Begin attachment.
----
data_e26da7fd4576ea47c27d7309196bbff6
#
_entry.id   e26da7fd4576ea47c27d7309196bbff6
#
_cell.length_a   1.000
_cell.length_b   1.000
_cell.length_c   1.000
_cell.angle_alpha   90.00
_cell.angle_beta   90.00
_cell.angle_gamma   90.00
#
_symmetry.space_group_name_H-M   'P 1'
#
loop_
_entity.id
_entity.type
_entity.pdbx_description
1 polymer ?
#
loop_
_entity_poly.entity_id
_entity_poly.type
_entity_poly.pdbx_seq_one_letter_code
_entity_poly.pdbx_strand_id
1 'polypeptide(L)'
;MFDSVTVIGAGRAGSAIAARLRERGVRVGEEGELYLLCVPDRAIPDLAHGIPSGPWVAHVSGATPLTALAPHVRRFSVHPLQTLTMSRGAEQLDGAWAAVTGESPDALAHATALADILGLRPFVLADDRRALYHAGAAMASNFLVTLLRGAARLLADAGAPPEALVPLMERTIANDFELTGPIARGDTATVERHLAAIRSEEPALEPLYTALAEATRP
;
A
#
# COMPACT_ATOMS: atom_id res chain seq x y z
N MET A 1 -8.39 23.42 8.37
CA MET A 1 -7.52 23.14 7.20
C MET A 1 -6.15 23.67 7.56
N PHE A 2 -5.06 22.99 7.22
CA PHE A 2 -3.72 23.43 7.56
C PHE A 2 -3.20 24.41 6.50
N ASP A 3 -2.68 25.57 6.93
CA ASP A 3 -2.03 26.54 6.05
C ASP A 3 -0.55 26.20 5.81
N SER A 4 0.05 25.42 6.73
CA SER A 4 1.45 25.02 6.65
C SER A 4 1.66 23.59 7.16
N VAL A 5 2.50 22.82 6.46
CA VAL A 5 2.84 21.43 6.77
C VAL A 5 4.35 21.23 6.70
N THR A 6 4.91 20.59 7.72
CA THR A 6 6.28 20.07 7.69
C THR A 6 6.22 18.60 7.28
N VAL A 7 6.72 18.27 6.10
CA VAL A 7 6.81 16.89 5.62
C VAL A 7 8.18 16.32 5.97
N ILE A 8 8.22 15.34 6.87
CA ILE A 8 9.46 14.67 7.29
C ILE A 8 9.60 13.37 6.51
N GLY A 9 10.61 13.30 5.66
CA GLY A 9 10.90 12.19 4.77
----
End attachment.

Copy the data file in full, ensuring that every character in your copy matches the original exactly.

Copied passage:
data_e26da7fd4576ea47c27d7309196bbff6
#
_entry.id   e26da7fd4576ea47c27d7309196bbff6
#
_cell.length_a   1.000
_cell.length_b   1.000
_cell.length_c   1.000
_cell.angle_alpha   90.00
_cell.angle_beta   90.00
_cell.angle_gamma   90.00
#
_symmetry.space_group_name_H-M   'P 1'
#
loop_
_entity.id
_entity.type
_entity.pdbx_description
1 polymer ?
#
loop_
_entity_poly.entity_id
_entity_poly.type
_entity_poly.pdbx_seq_one_letter_code
_entity_poly.pdbx_strand_id
1 'polypeptide(L)'
;MFDSVTVIGAGRAGSAIAARLRERGVRVGEEGELYLLCVPDRAIPDLAHGIPSGPWVAHVSGATPLTALAPHVRRFSVHPLQTLTMSRGAEQLDGAWAAVTGESPDALAHATALADILGLRPFVLADDRRALYHAGAAMASNFLVTLLRGAARLLADAGAPPEALVPLMERTIANDFELTGPIARGDTATVERHLAAIRSEEPALEPLYTALAEATRP
;
A
#
# COMPACT_ATOMS: atom_id res chain seq x y z
N MET A 1 -8.39 23.42 8.37
CA MET A 1 -7.52 23.14 7.20
C MET A 1 -6.15 23.67 7.56
N PHE A 2 -5.06 22.99 7.22
CA PHE A 2 -3.72 23.43 7.56
C PHE A 2 -3.20 24.41 6.50
N ASP A 3 -2.68 25.57 6.93
CA ASP A 3 -2.03 26.54 6.05
C ASP A 3 -0.55 26.20 5.81
N SER A 4 0.05 25.42 6.73
CA SER A 4 1.45 25.02 6.65
C SER A 4 1.66 23.59 7.16
N VAL A 5 2.50 22.82 6.46
CA VAL A 5 2.84 21.43 6.77
C VAL A 5 4.35 21.23 6.70
N THR A 6 4.91 20.59 7.72
CA THR A 6 6.28 20.07 7.69
C THR A 6 6.22 18.60 7.28
N VAL A 7 6.72 18.27 6.10
CA VAL A 7 6.81 16.89 5.62
C VAL A 7 8.18 16.32 5.97
N ILE A 8 8.22 15.34 6.87
CA ILE A 8 9.46 14.67 7.29
C ILE A 8 9.60 13.37 6.51
N GLY A 9 10.61 13.30 5.66
CA GLY A 9 10.90 12.19 4.77